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I Would Like To Forgive The Astros One Day

Jose Altuve stands without his hat in the field, looking unhappy
Maddie Meyer/Getty Images

A couple of nights ago, I was walking to the grocery store in the evening, having failed to pick up a crucial ingredient for dinner, when one of my favorite stranger interactions happened. We both reached the corner at the same time, him going straight and me also needing to turn to go that way, and we did that little dance full of jukes and false starts to try and let each other go first. It is such a courteous little dance, and I have been having a hard time, so I was filled with warmth for the beauty of humanity on the first chilly night of the year, already dark outside at 6:15 p.m. I stopped my juking to let him go first, feeling magnanimous, full, happy. And then I saw his hat.

Perched on his head was a Houston Astros hat, and even though I had just had this nice, silly stranger interaction with this man, I now walked behind him fuming. Why would he wear his cross-body bag like that? Why did he walk the same speed as me so that I couldn’t pass him in a huff? Why hadn’t I noticed earlier, flung my arm out to my side, dipped my left leg behind my right in a graceful bow, looked up through my eyelashes and said, “After you, cheater!”?

I’m still mad about the Astros cheating scandal. I grew up a Texas Rangers fan, and even though they weren’t in our division then, there was a nice kind of home-state rivalry that bred anyway. I have been a Washington Nationals fan for eight years. I was in Nationals stadium for one of the World Series games the team lost to the Astros, and it sucked. The vibes were absolutely awful. It felt terrible.

It’s an easy pill to swallow, rage against the Astros. But it doesn’t feel good, either. While watching the ALCS I have been (reluctantly, it’s not like I like Boston teams) rooting for the Sox. Things got a little ugly during Game 3 on Monday night. There was one out in the bottom of the second inning, and the bases were loaded when a well-hit ground ball by Christian Arroyo hit Jose Altuve right in the chest above his glove and ricochetted to the left.

On my couch, I cackled maniacally. A run scored. This was good, to me. This failure. E4, I wrote merrily in my scorebook. I drew a little exclamation mark to the side to indicate that this was a play that I enjoyed. The next play, Kyle Schwarber hit a grand slam. Brutal.

Normally, I hate to see a player make a crushing error in a big playoff game, and if Altuve was a player on any other team, I probably would have felt a swell of pride for him last night, when he hit an eighth-inning home run to tie Game 4 up at 2-2:

But my generosity for all Astros, for Altuve, for the man in the Astros hat, is below the bottom of the ocean. It is undiscoverable. The lack of forgiveness I have for this team burns under my skin. But the anger is getting harder to maintain. I am pro-players and anti-management. I am smart enough, I tell myself, to know that if the Astros can get away with banging a damn trash can, then there are possibly other teams doing the same or worse.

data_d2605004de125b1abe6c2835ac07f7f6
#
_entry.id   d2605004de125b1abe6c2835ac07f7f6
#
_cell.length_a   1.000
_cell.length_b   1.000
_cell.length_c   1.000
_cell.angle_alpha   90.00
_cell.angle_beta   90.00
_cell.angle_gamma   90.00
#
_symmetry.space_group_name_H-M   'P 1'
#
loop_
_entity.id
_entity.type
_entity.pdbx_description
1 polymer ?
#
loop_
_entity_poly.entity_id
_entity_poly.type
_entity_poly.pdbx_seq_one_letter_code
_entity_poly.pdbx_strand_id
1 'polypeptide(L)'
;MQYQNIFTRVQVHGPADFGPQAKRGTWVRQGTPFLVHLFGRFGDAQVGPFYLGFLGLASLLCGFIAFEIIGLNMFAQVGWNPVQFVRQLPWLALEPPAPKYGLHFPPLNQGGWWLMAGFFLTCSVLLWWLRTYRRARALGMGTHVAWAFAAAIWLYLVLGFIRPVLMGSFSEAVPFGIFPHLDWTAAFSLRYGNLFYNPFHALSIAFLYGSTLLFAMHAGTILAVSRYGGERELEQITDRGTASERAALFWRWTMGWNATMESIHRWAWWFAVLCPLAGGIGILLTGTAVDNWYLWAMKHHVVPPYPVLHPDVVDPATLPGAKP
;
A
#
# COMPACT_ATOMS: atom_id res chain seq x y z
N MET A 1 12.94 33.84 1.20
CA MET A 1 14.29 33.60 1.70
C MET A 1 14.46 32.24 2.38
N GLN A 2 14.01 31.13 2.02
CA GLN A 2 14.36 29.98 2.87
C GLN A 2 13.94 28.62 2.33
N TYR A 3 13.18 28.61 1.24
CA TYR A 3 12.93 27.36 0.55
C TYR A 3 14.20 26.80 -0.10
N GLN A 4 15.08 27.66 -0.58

And yet I remain angry, because the duty of forgiveness has been placed on me and all the other fans by Major League Baseball. A couple of days ago Eireann Dolan, baseball knower and wife to Mariner’s reliever Sean Doolittle tweeted this:

I felt this immediately in my gut because I knew she was right. This was the problem! The problem is that chanting “Fuck Altuve!” will never be satisfactory because it does no real harm. Altuve still makes millions of dollars; the Astros are still in the ALCS for the fifth year in a row. We, the fans, can’t do anything. We have been left alone out here with this rage and the knowledge that it will never be satisfied.

Rob Manfred’s office did such a shoddy job enforcing any kind of standard or discipline on this team that the duty to decide who can be forgiven, and when, has become my problem. Imagine a world where, instead of shrugging off one of the greatest cheating scandals in Major League Baseball, the commissioner actually handed out some real, consequential punishment. In this world, A.J. Hinch may have been banned from the league for good, and the Astros might have been barred from the postseason for several seasons. Maybe in that world I would be able to feel some real sympathy for the players stuck toiling away on a non-playoff team, or some catharsis at seeing the best of them flee to other organizations as the Astros struggle to rebuild.

Would this alternate baseball universe be more just than ours? I can’t say for sure, but I do know it would have at least put a period on a scandal that has otherwise been allowed to loom over every playoff series the Astros have been in since. That sort of closure is valuable, not just to me, but to fans who I imagine want to feel that their investment in the game is more important than the need to protect the reputation and security of a single team or owner.

Instead I am trapped in a feedback loop of loathing and self-recrimination, in which I continue to despise strangers on the street simply for wearing an Astros hat, and then feel bad about myself for not being able to move on. Maybe this is just a me problem! Either way, it’s one I wish I could figure out how to solve, because Rob Manfred isn’t going to fix it for me.